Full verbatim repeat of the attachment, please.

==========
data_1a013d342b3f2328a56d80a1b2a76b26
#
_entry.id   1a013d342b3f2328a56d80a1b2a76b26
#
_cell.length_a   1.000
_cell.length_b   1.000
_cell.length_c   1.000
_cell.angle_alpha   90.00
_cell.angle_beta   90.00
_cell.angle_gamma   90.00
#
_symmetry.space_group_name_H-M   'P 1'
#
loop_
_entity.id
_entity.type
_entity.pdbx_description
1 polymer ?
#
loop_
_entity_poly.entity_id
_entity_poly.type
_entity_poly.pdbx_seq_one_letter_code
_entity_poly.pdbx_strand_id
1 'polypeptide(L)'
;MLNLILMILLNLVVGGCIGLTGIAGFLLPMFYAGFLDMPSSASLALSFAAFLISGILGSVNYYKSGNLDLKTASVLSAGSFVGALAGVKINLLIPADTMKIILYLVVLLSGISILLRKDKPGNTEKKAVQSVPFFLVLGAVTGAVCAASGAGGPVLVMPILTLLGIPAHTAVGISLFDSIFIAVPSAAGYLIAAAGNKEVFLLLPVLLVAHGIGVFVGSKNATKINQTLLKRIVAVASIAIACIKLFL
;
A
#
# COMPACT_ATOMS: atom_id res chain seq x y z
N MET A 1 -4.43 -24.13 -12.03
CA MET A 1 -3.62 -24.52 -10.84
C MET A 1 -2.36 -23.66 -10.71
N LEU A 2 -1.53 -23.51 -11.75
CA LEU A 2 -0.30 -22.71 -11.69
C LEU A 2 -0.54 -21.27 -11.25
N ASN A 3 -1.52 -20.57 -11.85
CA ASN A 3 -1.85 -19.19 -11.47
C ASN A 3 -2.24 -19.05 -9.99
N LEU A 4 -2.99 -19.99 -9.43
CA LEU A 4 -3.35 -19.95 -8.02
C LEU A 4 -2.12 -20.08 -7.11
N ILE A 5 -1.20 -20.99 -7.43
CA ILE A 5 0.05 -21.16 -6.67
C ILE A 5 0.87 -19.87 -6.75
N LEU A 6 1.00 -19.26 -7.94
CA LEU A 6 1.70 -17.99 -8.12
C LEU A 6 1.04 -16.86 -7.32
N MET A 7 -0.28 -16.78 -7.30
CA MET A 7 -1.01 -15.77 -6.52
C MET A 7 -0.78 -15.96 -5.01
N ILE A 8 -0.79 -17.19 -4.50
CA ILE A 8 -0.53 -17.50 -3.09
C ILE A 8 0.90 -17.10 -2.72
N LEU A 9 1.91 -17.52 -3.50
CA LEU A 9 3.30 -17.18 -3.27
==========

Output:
data_1a013d342b3f2328a56d80a1b2a76b26
#
_entry.id   1a013d342b3f2328a56d80a1b2a76b26
#
_cell.length_a   1.000
_cell.length_b   1.000
_cell.length_c   1.000
_cell.angle_alpha   90.00
_cell.angle_beta   90.00
_cell.angle_gamma   90.00
#
_symmetry.space_group_name_H-M   'P 1'
#
loop_
_entity.id
_entity.type
_entity.pdbx_description
1 polymer ?
#
loop_
_entity_poly.entity_id
_entity_poly.type
_entity_poly.pdbx_seq_one_letter_code
_entity_poly.pdbx_strand_id
1 'polypeptide(L)'
;MLNLILMILLNLVVGGCIGLTGIAGFLLPMFYAGFLDMPSSASLALSFAAFLISGILGSVNYYKSGNLDLKTASVLSAGSFVGALAGVKINLLIPADTMKIILYLVVLLSGISILLRKDKPGNTEKKAVQSVPFFLVLGAVTGAVCAASGAGGPVLVMPILTLLGIPAHTAVGISLFDSIFIAVPSAAGYLIAAAGNKEVFLLLPVLLVAHGIGVFVGSKNATKINQTLLKRIVAVASIAIACIKLFL
;
A
#
# COMPACT_ATOMS: atom_id res chain seq x y z
N MET A 1 -4.43 -24.13 -12.03
CA MET A 1 -3.62 -24.52 -10.84
C MET A 1 -2.36 -23.66 -10.71
N LEU A 2 -1.53 -23.51 -11.75
CA LEU A 2 -0.30 -22.71 -11.69
C LEU A 2 -0.54 -21.27 -11.25
N ASN A 3 -1.52 -20.57 -11.85
CA ASN A 3 -1.85 -19.19 -11.47
C ASN A 3 -2.24 -19.05 -9.99
N LEU A 4 -2.99 -19.99 -9.43
CA LEU A 4 -3.35 -19.95 -8.02
C LEU A 4 -2.12 -20.08 -7.11
N ILE A 5 -1.20 -20.99 -7.43
CA ILE A 5 0.05 -21.16 -6.67
C ILE A 5 0.87 -19.87 -6.75
N LEU A 6 1.00 -19.26 -7.94
CA LEU A 6 1.70 -17.99 -8.12
C LEU A 6 1.04 -16.86 -7.32
N MET A 7 -0.28 -16.78 -7.30
CA MET A 7 -1.01 -15.77 -6.52
C MET A 7 -0.78 -15.96 -5.01
N ILE A 8 -0.79 -17.19 -4.50
CA ILE A 8 -0.53 -17.50 -3.09
C ILE A 8 0.90 -17.10 -2.72
N LEU A 9 1.91 -17.52 -3.50
CA LEU A 9 3.30 -17.18 -3.27